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Hondori shopping arcade in 2007

Hondōri (本通?) is a commercial area in Naka-ku, Hiroshima, Japan, which centers on the Hondōri street which today is a shopping arcade. Hondōri, which means "Main Street", runs from Hatchōbori to the Hiroshima Peace Memorial Park. Hondōri was also previously called Hirataya-chō.[1] Hondōri prospered in the early 20th century, and in 1931, lily-of-the-valley lanterns were installed which allowed shops to stay open late.[2]

Atomic bombing[edit]

The entire shopping area along Hondōri was destroyed by the 1945 atomic bombing, due to the blast and fire. Shimomura Jewelers, located in a reinforced concrete building with an iconic clock tower, was severely damaged but like a number of concrete buildings in Hiroshima, it partially survived. The blast caused its side walls to severely tilt over.[1]

The Teikoku Bank building, originally built in 1925,[3] also survived the blast, although its roof collapsed, a wall was destroyed, and it received other structural damages. By May 1950, the Teikoku Bank building had been restored and the Takaki Bakery (Andersen Bakery) opened in the building in 1967.[4][5]

Present day[edit]

In the 1950s, Hondōri was reconstructed and now it is a modern shopping arcade, which connects the Peace Memorial Park, across Rijō-dōri, to Parco department store and Hatchōbori.

Hiroshima's Hiroden (street cars) stop at the Hondōri Tram Stop. The Astram Line also serves Hondori, with the Hondōri Station as a terminal station.

Okonomi-mura, located near the east end of Hondōri, was the top food theme park destination for families in Japan according to an April 2004 poll.[6][7]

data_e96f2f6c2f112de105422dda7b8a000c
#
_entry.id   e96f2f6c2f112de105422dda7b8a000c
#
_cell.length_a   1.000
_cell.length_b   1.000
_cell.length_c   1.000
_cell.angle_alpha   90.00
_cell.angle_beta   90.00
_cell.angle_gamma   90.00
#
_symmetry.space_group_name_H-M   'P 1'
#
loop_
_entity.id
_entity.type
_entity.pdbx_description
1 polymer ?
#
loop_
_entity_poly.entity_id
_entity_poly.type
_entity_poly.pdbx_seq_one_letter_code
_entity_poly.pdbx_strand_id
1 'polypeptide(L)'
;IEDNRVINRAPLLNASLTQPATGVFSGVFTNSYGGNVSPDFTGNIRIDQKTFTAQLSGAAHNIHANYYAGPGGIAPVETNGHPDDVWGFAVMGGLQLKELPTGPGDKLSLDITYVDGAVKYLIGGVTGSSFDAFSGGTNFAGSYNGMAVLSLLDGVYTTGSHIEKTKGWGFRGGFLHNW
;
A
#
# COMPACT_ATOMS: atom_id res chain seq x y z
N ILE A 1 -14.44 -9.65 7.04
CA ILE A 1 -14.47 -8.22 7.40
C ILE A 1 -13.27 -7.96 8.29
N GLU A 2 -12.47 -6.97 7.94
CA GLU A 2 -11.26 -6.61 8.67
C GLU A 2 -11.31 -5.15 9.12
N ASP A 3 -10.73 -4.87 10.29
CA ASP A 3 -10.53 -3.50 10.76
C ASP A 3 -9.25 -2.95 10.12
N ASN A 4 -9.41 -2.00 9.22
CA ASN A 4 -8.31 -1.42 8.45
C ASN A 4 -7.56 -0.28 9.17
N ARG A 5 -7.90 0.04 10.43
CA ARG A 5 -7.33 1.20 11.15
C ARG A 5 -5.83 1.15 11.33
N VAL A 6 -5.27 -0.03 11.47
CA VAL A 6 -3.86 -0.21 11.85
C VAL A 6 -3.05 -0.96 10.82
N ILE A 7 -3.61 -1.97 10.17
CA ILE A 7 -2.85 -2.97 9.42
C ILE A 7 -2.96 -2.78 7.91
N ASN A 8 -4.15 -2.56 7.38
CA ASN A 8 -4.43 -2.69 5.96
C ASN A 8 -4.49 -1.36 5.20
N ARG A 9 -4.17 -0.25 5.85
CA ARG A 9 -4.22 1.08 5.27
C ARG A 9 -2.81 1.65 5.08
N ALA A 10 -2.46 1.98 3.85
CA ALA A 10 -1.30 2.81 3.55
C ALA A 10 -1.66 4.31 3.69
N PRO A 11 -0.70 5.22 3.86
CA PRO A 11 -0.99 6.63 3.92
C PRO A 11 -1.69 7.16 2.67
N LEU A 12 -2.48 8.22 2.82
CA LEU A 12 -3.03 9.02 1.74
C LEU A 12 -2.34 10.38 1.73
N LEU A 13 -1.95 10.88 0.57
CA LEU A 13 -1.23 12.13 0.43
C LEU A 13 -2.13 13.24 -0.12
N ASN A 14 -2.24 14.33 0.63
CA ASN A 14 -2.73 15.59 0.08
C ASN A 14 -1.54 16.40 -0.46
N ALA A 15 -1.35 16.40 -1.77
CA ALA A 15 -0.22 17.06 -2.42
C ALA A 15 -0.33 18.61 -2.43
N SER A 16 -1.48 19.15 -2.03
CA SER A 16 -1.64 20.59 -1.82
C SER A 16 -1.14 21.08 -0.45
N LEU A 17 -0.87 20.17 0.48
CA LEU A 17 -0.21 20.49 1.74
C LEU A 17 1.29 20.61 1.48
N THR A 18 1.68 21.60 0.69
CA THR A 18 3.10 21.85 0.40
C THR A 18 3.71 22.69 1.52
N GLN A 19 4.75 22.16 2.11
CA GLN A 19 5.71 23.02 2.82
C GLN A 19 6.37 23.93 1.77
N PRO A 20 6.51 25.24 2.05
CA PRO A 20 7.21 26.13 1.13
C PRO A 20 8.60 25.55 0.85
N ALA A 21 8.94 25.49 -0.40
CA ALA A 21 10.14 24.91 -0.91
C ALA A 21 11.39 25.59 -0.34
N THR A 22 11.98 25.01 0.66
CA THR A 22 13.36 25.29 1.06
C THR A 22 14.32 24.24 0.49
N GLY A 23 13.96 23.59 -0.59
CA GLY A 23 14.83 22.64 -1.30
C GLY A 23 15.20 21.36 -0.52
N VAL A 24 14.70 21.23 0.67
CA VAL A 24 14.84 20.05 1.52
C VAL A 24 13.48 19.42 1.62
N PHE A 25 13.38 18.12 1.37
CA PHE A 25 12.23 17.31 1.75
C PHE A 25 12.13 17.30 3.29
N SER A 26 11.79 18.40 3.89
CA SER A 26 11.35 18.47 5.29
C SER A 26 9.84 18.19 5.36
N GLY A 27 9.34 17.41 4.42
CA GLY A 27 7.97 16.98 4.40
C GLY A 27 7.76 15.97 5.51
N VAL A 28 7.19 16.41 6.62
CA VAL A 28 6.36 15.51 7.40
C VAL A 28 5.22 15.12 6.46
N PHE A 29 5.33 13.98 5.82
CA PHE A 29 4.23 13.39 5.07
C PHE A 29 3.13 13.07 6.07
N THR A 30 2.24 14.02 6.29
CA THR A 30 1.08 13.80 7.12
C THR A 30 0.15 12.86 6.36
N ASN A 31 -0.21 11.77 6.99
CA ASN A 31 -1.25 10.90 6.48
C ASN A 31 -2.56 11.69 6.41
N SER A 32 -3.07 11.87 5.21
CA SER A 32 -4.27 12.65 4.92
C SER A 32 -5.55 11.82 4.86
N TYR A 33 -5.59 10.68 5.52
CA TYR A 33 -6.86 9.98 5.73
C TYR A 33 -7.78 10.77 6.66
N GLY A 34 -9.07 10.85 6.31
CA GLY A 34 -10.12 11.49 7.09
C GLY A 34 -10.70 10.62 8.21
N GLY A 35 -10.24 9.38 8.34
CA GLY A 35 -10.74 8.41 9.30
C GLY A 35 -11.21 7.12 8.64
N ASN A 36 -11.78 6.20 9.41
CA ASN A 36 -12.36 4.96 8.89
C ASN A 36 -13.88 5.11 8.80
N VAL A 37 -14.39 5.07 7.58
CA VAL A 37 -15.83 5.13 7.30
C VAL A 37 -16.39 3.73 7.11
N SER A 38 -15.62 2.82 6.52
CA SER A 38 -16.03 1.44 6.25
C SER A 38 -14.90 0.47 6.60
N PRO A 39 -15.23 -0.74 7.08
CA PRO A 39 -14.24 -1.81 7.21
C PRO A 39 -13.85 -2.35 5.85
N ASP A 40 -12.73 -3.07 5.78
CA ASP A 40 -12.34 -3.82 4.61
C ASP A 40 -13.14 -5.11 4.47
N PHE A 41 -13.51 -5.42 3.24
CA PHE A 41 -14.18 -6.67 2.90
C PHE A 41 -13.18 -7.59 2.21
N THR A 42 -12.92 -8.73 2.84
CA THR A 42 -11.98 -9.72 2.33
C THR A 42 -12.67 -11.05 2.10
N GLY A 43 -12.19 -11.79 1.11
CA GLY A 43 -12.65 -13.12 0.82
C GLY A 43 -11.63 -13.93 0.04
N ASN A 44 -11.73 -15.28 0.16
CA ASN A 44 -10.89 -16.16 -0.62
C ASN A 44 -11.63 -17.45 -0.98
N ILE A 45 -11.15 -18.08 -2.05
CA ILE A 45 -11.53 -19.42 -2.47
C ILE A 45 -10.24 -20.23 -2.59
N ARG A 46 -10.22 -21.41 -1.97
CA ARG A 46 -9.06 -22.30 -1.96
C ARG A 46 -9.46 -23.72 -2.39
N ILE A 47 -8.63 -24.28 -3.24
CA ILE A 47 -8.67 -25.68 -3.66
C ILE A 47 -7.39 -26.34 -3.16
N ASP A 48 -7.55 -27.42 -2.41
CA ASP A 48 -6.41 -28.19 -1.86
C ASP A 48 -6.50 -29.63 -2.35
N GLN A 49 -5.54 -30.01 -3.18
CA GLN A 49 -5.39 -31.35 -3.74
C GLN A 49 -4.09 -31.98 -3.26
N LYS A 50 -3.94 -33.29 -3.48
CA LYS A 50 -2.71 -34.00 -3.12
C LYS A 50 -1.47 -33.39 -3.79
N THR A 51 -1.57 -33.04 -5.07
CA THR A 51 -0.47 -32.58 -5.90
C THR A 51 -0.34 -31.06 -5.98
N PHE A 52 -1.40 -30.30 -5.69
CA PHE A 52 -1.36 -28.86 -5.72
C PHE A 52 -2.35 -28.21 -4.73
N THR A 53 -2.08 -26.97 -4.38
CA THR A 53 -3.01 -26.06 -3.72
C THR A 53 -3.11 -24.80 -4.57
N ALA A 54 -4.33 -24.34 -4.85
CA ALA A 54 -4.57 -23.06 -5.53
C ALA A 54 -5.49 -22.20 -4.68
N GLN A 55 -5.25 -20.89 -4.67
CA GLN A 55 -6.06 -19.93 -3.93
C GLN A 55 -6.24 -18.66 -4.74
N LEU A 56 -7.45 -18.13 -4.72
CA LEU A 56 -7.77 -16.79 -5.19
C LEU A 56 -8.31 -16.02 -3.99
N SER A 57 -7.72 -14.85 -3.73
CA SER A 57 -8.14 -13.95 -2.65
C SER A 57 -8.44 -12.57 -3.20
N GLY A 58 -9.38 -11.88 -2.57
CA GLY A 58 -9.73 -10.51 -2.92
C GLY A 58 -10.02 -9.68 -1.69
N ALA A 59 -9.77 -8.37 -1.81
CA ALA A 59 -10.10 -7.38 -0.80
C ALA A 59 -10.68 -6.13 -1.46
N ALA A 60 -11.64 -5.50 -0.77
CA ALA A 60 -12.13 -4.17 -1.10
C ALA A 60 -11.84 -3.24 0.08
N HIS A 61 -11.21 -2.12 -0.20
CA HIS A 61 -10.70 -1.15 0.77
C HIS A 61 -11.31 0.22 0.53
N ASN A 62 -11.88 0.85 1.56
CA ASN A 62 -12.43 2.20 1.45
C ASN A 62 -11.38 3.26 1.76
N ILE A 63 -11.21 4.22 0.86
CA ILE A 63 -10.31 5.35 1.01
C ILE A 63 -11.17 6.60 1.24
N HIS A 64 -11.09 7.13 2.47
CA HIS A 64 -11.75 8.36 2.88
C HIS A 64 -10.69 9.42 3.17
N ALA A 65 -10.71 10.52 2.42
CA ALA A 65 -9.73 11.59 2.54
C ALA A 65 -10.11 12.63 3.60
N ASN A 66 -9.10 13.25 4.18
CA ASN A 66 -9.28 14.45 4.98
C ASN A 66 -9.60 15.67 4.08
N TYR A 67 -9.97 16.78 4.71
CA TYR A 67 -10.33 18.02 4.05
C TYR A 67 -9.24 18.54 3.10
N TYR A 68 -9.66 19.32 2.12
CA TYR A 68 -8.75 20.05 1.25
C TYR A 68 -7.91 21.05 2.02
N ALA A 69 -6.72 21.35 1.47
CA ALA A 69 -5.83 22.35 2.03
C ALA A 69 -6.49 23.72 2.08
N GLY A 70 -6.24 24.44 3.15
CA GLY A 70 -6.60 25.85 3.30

1. ^ a b "Walking streets of rubble 1". Hiroshima Peace Memorial Museum. Retrieved 2008-05-23. 
  2. ^ "Hondori Shopping Arcade". Hiroshima Peace Memorial Museum. Retrieved 2008-05-23. 
  3. ^ "Virtual Museum - Special Exhibit". Hiroshima Peace Memorial Museum. Retrieved 15 December 2015. 
  4. ^ "Kamiya-cho and Hondori". Hiroshima Peace Memorial Museum. Archived from the original on 2006-04-23. Retrieved 2008-05-23. 
  5. ^ "Old wing of Hiroshima Andersen building: Company team studies rebuilding". Hiroshima Peace Media Center. Retrieved 16 December 2015. 
  6. ^ 「お好み村」が家族で行ってみたいフードテーマパークで1位に! ["Okonomi-mura" the #1 food theme park families want to visit!] (in Japanese). Hiroshima Home Television. May 3, 2004. Archived from the original on December 11, 2010. 
  7. ^ 牛田泰正 (Yasumasa Uchida) (Spring 2007). 観光地における飲食業 [The food and drink industry in sightseeing areas] (PDF) (in Japanese). p. 50. Archived from the original (PDF) on December 11, 2010. Retrieved December 11, 2010. 

External links[edit]

Coordinates: 34°23′37″N 132°27′25″E / 34.39361°N 132.45694°E / 34.39361; 132.45694